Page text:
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Exploring the Door

August 25, 2013

Day One

Ah, summer in Wisconsin—with all the fun-filled activities one can encounter, it’s hard to make a decision between swimming in the lake, kayaking, hiking, or even sitting around the campfire snacking on s’mores. This year, Mike and I decided we would try some new activities and revisit some long-forgotten ones.

Unlike last summer, the weather this year has been beautiful—not too hot or humid, not too wet or dry. One bright July day, we packed our car and headed for Door County, Wisconsin’s premier vacation destination. We had two goals for our mid-week getaway: 1) to pick cherries, like we did when we were children, and 2) to try something we had never done before. We knew how to do the first, but had no idea of what the second would be. We drove to Sturgeon Bay and then to Egg Harbor where we checked into the Shallows Resort (www.shallows.com) for our brief 2 day stay.

Owners Bob and Liz Dickson have created a family-friendly environment where little kids are free to enjoy the grounds as much as the adults. Although the resort is located on the shores of the Green Bay, there is a swimming pool, playground, and bikes available to guests. Our room was located on the second floor with a beautiful view of the bay where we watched the beautiful sunsets every night.

Sunset view from our room at the Shallows

Sunset view from our room at the Shallows

The first activity on our list was to pick cherries—something we had not done wince we were children. We went to Lautenbach’s Orchard Country Winery and Market (http://www.orchardcountry.com/) outside of Fish Creek and wondered if we would have to climb ladders in order to pick the tart Montmorency cherries. Mike and I told each other stories of picking cherries with our grandparents, aunts and uncles. The ladders were somewhat scary when we were kids and we were relieved to learn that over the years, the Montmorency trees have transformed from the tall cherry trees to the hybrid, much shorter trees whose cherries are much easier to pick. Typically the cherries are harvested by machines that shake the trees, but enthusiasts can also get a pail and pick—if they prefer.

The cherries were bright, beautiful spheres hanging heavily from the low branches. As children, we remember picking until the cherry juice was running down our arms (and a little on our chins), but this time, we picked quickly and experienced only a slight stickiness on our hands. In an hours time, we had picked 20 pounds of cherries and immediately decided we would make cherry bounce when we got home along with a few cherry pies.

Ripe cherries hanging on one of the cherry trees at Lautenbachs

Ripe cherries hanging on one of the cherry trees at Lautenbachs

Cherry bounce is a wonderful concoction made with 1 pound of tart cherries, 1 cup of sugar and 1 quart of brandy. Mix the whole thing together, place in a jar, and store in a dark closet until Christmas. Because both Mike and my family are originally from the Door County region, cherry bounce was a Christmas staple and we hadn’t sampled the cordial in a long time.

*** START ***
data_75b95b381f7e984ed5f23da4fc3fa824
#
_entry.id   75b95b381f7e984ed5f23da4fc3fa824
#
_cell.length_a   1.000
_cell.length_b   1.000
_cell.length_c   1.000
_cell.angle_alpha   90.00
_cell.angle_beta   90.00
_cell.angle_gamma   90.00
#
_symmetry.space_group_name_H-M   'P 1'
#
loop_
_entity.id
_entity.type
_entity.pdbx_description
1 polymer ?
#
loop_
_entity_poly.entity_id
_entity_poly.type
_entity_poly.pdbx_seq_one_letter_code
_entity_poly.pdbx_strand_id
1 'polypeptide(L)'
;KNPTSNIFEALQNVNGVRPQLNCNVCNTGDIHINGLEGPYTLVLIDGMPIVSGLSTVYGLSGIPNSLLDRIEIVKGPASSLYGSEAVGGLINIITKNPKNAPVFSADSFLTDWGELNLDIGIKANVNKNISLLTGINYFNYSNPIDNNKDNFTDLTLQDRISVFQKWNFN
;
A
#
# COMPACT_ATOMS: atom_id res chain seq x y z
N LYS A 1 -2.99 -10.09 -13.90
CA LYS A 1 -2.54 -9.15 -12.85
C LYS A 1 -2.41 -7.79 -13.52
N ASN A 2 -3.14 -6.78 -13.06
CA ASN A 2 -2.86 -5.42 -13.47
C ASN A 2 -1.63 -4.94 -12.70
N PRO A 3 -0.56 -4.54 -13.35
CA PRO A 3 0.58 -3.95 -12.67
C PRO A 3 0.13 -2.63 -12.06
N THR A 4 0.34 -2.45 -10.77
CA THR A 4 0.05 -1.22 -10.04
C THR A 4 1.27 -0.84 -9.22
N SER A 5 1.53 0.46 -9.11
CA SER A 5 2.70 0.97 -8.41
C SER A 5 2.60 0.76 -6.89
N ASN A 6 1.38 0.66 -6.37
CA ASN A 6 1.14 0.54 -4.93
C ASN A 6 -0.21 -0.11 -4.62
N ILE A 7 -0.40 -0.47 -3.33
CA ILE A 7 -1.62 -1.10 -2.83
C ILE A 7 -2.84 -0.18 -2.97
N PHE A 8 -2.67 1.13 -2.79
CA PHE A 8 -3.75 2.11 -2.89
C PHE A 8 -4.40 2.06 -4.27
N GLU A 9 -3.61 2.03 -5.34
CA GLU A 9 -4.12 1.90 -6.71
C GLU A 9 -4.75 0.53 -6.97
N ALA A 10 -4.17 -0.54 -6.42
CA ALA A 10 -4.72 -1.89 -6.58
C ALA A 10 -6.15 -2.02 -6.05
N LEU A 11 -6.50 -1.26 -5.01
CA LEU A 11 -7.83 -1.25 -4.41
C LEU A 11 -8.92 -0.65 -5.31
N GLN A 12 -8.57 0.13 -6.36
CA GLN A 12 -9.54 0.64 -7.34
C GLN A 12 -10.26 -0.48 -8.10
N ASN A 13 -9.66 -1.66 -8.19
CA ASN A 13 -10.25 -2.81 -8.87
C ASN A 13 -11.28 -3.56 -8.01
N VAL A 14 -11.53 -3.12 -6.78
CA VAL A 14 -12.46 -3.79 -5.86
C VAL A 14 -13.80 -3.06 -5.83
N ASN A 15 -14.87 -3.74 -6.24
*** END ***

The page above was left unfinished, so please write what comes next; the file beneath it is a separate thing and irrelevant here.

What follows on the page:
Cherry Bounce

Cherry Bounce

After we picked cherries, we decided that we would do something that we had never done before—rent segways from Seaquist Segway in Sister Bay (www.seaquistsegway.com). At first, I was a bit scared—the segway seemed to have a life of its own, but owner Steve Seaquist was a master not only in his ability to ride the, um, vehicle, but also in teaching others to ride it. Segways are computerized devices that move based on the rider’s movements.

If you lean forward, the segway moves forward; if you lean back on your heels, the segway moves backward. If you turn to the right, the segway moves to the right. It’s really a marvelous little machine, but it does take some practice to make it do what you think you’re telling it to do. Seaquist explained that the segway really is telling you what’s going on in your head. If you’re hesitant, the segway will make little bouncing movements—indicating that you are putting a little weight on your heels, overcompensating, and then leaning forward. The segway, in essence is a measurement of ‘monkey mind.’

Seaquist had complete control over his segway and moved as if it was an extension of his body/mind. In a short time, he had the 8 people who had signed up for the tour completely relaxed. He then took us on an hour-long ride through the forest that lined Lake Michigan near Sister Bay. We moved smoothly over the rough path, skirting trees and climbing hills (remembering not to lean back on the climb). We effortlessly glided over sandy patches on the trail and even downhill wasn’t too scary, as long as you kept your hands firmly on the brakes.

Day 2 of our Door County Adventure will be posted tomorrow.

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